Don produced all his illustrations himself, the full four color separations, by hand. This means that each illustration is actually four black illustrations, one for each color: red, yellow, blue and black, each one on a separate transparent sheet. Don had in his head the image that the four colors would produce when all were overlaid together in the final printing. In addition, Don was a creative graphic artist. Each one of his books was illustrated in a slightly different way, he never did the same thing twice! For instance, the illustrations for A Pocket For Corduroy were the most spontaneous that he ever did. To make sure that the final printing came out the way he wanted, Don would go to the press when the final print was to be done. Don created one set of illustrations for a book and in a letter wrote that it was “the most beautiful I have ever done - this one I will let the publisher do the separations.” This book, interestingly enough, was never finished.
Don published over 20 books for children in his lifetime, most of these by The Viking Press (now a division of Penguin USA). The first book by Don and his wife Lydia was Chuggy and the Blue Caboose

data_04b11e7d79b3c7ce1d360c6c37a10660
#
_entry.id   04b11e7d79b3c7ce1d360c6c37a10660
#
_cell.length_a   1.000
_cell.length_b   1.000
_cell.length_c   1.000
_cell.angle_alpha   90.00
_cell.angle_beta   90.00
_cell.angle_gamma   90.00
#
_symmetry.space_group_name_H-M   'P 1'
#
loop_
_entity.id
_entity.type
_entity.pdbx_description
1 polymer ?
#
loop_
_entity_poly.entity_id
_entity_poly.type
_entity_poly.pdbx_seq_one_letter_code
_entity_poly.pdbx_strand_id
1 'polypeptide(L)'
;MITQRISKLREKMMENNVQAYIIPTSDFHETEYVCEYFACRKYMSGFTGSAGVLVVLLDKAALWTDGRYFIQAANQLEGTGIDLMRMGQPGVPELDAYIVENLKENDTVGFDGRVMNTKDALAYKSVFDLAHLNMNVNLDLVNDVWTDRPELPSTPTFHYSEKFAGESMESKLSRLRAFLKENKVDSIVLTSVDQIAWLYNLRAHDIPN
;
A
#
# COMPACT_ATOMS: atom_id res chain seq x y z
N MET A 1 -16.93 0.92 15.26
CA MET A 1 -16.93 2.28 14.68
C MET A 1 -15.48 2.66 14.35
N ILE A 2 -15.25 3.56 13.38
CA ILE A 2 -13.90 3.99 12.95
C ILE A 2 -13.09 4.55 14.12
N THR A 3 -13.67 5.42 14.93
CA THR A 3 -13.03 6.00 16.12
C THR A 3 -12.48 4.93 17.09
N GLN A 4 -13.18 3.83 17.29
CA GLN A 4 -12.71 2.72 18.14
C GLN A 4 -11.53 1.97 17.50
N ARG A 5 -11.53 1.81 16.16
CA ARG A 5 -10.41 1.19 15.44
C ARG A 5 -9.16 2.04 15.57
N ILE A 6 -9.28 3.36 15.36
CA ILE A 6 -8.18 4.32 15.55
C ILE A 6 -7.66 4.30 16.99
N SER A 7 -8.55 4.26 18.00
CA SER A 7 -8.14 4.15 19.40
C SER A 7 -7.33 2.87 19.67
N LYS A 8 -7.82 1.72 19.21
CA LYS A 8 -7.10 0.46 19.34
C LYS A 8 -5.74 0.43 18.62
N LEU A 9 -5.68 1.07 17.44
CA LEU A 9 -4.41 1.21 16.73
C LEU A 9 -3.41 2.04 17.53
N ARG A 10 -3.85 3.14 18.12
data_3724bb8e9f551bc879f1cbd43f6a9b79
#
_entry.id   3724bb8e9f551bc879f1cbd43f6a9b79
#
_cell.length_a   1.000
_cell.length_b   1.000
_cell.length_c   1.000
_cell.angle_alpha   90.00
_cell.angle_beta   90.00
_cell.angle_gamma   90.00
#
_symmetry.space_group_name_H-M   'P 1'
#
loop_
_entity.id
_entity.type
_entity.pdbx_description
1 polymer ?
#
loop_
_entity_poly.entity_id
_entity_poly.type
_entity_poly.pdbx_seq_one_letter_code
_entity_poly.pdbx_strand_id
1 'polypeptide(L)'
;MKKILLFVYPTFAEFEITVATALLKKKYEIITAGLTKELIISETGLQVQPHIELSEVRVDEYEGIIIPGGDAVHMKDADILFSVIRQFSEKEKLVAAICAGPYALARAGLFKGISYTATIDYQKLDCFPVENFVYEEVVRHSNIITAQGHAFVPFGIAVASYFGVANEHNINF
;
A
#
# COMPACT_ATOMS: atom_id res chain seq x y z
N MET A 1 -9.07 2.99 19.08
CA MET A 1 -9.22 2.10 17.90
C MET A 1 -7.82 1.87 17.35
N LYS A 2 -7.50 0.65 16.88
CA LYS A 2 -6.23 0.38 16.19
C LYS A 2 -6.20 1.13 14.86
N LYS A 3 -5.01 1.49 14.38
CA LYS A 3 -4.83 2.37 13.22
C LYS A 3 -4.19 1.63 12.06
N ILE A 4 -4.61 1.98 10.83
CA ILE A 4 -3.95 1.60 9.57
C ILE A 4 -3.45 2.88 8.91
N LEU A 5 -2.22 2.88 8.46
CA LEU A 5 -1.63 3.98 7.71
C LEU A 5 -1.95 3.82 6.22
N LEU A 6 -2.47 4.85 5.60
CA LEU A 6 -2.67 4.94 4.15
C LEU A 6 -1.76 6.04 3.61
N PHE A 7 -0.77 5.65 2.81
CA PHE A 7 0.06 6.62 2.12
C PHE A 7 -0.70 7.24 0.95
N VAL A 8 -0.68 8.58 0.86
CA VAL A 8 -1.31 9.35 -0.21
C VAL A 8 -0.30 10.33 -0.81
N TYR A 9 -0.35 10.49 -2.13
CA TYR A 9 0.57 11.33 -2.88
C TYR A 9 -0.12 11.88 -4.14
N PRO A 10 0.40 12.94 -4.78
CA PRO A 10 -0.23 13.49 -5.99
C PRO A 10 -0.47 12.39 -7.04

Published in 1950 by the Viking Press
Editor: May Massee.
In an interview in 1994 Lydia explained how Chuggy was created. Click on the image to the left to read her story.
A Pocket for Corduroy
(The last book Don completed when he was alive. He did not get to see the published book.)
First published in 1970 by the Viking Press
Editor: Linda Zuckerman
Don’s studio while working on Pocket was above a Laundromat in Santa Barbara, California. There he met and talked to the people who came in everyday and especially the man in charge. All these found their way into the story.
Click on the image on the left to see an example of a draft of the last page from A Pocket for Corduroy.